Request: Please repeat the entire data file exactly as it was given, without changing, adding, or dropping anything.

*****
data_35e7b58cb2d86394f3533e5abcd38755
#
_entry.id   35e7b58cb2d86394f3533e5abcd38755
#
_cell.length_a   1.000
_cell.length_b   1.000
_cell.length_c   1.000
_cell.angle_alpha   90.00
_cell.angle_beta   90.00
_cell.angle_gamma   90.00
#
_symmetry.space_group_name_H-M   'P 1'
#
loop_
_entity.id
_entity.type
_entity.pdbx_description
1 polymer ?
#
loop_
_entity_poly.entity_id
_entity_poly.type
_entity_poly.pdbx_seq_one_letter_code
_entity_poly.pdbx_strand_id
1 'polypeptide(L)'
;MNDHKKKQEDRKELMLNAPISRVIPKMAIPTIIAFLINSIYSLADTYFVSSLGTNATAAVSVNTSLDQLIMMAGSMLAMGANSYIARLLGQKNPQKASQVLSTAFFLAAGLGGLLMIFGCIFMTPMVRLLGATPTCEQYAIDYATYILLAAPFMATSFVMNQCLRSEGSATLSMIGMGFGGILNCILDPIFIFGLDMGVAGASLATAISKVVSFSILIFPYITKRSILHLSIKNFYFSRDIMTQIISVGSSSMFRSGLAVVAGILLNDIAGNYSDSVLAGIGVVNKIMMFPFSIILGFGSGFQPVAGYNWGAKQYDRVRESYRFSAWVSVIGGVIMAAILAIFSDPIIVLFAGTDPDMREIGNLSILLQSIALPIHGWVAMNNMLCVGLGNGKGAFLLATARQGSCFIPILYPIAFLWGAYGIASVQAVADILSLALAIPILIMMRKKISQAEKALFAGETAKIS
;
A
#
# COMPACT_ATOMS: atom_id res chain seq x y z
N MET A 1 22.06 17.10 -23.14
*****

data_35e7b58cb2d86394f3533e5abcd38755
#
_entry.id   35e7b58cb2d86394f3533e5abcd38755
#
_cell.length_a   1.000
_cell.length_b   1.000
_cell.length_c   1.000
_cell.angle_alpha   90.00
_cell.angle_beta   90.00
_cell.angle_gamma   90.00
#
_symmetry.space_group_name_H-M   'P 1'
#
loop_
_entity.id
_entity.type
_entity.pdbx_description
1 polymer ?
#
loop_
_entity_poly.entity_id
_entity_poly.type
_entity_poly.pdbx_seq_one_letter_code
_entity_poly.pdbx_strand_id
1 'polypeptide(L)'
;MNDHKKKQEDRKELMLNAPISRVIPKMAIPTIIAFLINSIYSLADTYFVSSLGTNATAAVSVNTSLDQLIMMAGSMLAMGANSYIARLLGQKNPQKASQVLSTAFFLAAGLGGLLMIFGCIFMTPMVRLLGATPTCEQYAIDYATYILLAAPFMATSFVMNQCLRSEGSATLSMIGMGFGGILNCILDPIFIFGLDMGVAGASLATAISKVVSFSILIFPYITKRSILHLSIKNFYFSRDIMTQIISVGSSSMFRSGLAVVAGILLNDIAGNYSDSVLAGIGVVNKIMMFPFSIILGFGSGFQPVAGYNWGAKQYDRVRESYRFSAWVSVIGGVIMAAILAIFSDPIIVLFAGTDPDMREIGNLSILLQSIALPIHGWVAMNNMLCVGLGNGKGAFLLATARQGSCFIPILYPIAFLWGAYGIASVQAVADILSLALAIPILIMMRKKISQAEKALFAGETAKIS
;
A
#
# COMPACT_ATOMS: atom_id res chain seq x y z
N MET A 1 22.06 17.10 -23.14